The James Webb Space Telescope

The James Webb Space Telescope full-scale model and crew came to the South by Southwest (SXSW) event in Austin, Texas over the weekend of March 8-10th, 2013. I had a full weekend lined up with other astro activities and obligations, but due to the weather, Paul and I were able to attend the event for a few hours on Saturday. This was a pretty exciting opportunity to learn more about the James Webb telescope design and its mission first hand from astronomers and engineers who are involved with its creation. The Webb Telescope will reach further into the Universe than Hubble, using infrared technology.

The James Webb Space Telescope – NASA

The James Webb Space Telescope (sometimes called JWST) is a large, infrared-optimized space telescope. The project is working to a 2018 launch date. Webb will find the first galaxies that formed in the early Universe, connecting the Big Bang to our own Milky Way Galaxy. Webb will peer through dusty clouds to see stars forming planetary systems, connecting the Milky Way to our own Solar System. Webb’s instruments will be designed to work primarily in the infrared range of the electromagnetic spectrum, with some capability in the visible range.



  • Primary mirror: 6.5-meter diameter aperture
  • Wavelength: 0.6 to 28.5 microns
  • Diffraction limit: 2.0 microns
  • One-year sky coverage: 100%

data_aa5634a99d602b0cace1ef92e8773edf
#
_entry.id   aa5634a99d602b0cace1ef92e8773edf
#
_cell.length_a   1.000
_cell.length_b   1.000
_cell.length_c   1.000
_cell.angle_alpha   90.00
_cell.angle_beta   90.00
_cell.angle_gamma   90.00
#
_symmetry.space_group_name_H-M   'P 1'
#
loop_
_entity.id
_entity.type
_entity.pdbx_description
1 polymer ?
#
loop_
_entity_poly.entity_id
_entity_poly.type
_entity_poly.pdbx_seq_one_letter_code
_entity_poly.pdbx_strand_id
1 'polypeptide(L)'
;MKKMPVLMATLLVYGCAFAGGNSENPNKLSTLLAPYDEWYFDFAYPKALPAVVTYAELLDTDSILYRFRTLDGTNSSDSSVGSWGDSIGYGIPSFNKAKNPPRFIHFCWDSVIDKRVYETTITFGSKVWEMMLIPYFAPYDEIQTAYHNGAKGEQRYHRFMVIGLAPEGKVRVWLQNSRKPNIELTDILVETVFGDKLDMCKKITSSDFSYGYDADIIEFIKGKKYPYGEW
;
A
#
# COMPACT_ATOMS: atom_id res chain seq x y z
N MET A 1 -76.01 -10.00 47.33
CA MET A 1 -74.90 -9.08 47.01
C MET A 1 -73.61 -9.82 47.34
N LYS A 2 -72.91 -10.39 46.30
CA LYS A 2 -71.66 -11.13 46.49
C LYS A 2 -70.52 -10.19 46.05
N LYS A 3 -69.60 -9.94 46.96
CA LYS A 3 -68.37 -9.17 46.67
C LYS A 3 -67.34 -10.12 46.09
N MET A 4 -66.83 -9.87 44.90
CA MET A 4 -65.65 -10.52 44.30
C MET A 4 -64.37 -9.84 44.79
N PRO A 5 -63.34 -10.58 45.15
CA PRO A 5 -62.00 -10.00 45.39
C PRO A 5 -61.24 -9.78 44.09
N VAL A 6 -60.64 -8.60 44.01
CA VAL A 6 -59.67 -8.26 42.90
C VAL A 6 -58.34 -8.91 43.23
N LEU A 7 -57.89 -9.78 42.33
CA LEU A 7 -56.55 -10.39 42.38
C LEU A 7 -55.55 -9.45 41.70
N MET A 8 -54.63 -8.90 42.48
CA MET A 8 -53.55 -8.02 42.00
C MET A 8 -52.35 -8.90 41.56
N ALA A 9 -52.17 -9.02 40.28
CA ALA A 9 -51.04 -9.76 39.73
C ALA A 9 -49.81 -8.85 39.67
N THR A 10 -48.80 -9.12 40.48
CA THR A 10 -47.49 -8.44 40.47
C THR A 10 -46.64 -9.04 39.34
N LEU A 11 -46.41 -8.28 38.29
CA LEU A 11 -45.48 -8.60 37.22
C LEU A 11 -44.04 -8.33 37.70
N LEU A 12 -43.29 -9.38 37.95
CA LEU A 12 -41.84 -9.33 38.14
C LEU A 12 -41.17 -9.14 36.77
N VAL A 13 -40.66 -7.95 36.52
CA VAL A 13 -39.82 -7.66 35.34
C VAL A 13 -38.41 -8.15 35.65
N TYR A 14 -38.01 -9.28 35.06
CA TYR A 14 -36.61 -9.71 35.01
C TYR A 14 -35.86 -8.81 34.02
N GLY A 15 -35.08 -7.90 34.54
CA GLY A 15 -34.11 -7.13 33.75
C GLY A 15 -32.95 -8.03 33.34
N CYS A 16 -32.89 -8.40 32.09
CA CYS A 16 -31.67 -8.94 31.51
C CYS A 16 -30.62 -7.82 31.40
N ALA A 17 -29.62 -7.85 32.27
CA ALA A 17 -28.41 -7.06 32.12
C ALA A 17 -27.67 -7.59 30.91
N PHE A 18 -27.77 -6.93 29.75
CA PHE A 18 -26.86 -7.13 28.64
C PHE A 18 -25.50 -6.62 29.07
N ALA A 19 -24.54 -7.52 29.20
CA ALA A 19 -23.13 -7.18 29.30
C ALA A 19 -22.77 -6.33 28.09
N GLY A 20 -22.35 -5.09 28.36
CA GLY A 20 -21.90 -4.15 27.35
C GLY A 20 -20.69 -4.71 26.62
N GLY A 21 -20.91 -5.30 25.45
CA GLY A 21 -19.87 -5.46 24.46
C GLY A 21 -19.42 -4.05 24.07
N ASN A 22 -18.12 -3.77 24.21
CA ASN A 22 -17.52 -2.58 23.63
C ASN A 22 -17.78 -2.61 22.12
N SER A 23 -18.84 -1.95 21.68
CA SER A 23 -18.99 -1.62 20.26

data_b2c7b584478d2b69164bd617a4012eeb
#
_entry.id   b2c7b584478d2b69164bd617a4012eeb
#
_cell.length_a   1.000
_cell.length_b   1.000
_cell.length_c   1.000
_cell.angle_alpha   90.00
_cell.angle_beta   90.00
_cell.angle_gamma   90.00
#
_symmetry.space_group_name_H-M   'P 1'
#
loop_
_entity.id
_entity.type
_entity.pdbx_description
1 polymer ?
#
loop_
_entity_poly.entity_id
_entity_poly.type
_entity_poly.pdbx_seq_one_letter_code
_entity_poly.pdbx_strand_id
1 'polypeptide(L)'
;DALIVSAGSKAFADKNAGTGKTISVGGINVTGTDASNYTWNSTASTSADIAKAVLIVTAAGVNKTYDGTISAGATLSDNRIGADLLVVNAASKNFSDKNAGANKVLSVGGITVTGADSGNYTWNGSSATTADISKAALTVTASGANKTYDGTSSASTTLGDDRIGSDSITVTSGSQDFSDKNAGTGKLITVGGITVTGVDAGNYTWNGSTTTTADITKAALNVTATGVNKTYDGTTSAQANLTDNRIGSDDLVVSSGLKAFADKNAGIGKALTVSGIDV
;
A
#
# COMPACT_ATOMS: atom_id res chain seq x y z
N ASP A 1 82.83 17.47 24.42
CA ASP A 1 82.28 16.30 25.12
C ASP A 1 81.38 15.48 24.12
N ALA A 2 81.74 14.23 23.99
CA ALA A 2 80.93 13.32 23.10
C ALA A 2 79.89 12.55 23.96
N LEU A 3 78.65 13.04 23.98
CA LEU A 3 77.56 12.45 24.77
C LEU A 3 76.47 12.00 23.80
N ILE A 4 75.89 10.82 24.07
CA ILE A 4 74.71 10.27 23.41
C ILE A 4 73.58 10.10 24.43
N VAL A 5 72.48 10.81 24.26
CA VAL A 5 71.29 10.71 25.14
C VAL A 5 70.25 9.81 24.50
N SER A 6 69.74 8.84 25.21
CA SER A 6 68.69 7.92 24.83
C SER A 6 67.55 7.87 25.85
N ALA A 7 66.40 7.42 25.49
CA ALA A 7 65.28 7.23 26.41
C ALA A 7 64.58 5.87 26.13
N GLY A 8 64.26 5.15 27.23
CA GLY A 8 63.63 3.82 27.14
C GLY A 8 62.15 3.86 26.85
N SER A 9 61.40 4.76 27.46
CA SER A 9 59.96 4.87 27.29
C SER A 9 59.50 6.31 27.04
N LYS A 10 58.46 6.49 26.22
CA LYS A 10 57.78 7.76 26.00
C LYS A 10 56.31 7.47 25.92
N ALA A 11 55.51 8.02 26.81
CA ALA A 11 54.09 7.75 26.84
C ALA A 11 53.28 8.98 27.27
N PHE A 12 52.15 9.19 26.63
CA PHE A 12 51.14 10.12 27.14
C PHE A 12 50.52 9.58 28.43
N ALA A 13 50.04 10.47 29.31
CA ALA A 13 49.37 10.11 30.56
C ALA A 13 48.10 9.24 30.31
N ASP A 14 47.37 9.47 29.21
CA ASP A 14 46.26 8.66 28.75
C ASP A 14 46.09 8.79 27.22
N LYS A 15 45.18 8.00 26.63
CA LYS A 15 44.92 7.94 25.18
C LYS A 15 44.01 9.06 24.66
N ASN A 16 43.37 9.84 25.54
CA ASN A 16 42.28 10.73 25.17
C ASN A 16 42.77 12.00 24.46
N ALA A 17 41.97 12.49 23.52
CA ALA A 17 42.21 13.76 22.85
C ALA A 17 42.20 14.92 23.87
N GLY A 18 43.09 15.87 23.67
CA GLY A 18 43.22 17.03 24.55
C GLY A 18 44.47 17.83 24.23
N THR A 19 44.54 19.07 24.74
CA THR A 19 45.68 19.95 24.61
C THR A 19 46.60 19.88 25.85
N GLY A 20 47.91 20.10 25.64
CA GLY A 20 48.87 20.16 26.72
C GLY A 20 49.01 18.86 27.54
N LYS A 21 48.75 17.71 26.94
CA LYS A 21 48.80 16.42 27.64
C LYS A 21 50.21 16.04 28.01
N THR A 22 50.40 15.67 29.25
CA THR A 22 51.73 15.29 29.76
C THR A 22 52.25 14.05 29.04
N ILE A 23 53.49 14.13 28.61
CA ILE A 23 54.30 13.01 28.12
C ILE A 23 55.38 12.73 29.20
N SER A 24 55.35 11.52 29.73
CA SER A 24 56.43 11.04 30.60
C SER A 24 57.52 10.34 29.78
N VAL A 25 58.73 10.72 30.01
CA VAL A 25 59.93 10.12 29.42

• Orbit: L2, 1,500,000 km from Earth
  • Mission lifetime: 5 years (10-year goal)
  • Telescope operating temp. : ~45 K (-380F)
  • Mass: ~6500 kg

We listened to presentations from Dr. James Bullock and Scott Willoughby. One of the highlights was a talk by Dr. John Mather, Nobel Laureate in physics.


Outside, several engineers and physicists were available for questions and answers. This lady explained about the importance of proper placement (Lagrange point L2) of the JWST beyond the Moon’s orbit for gravitational balance.  L2 is 940,000 miles from Earth, four times as far away from Earth as the Moon. The Sun is 93,000,000 miles from Earth.


We made our way back inside the NASA Experience Tent to have a closer look at the displays, learn more about the design material and infrared technology, and to grab a few souvenirs.


What a terrific opportunity NASA and SXSW gave the Austin community.

JWST set world record – Find out how the JWST set a world record on March 10th in Austin, Texas

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~ by Erika Rix on March 21, 2013.

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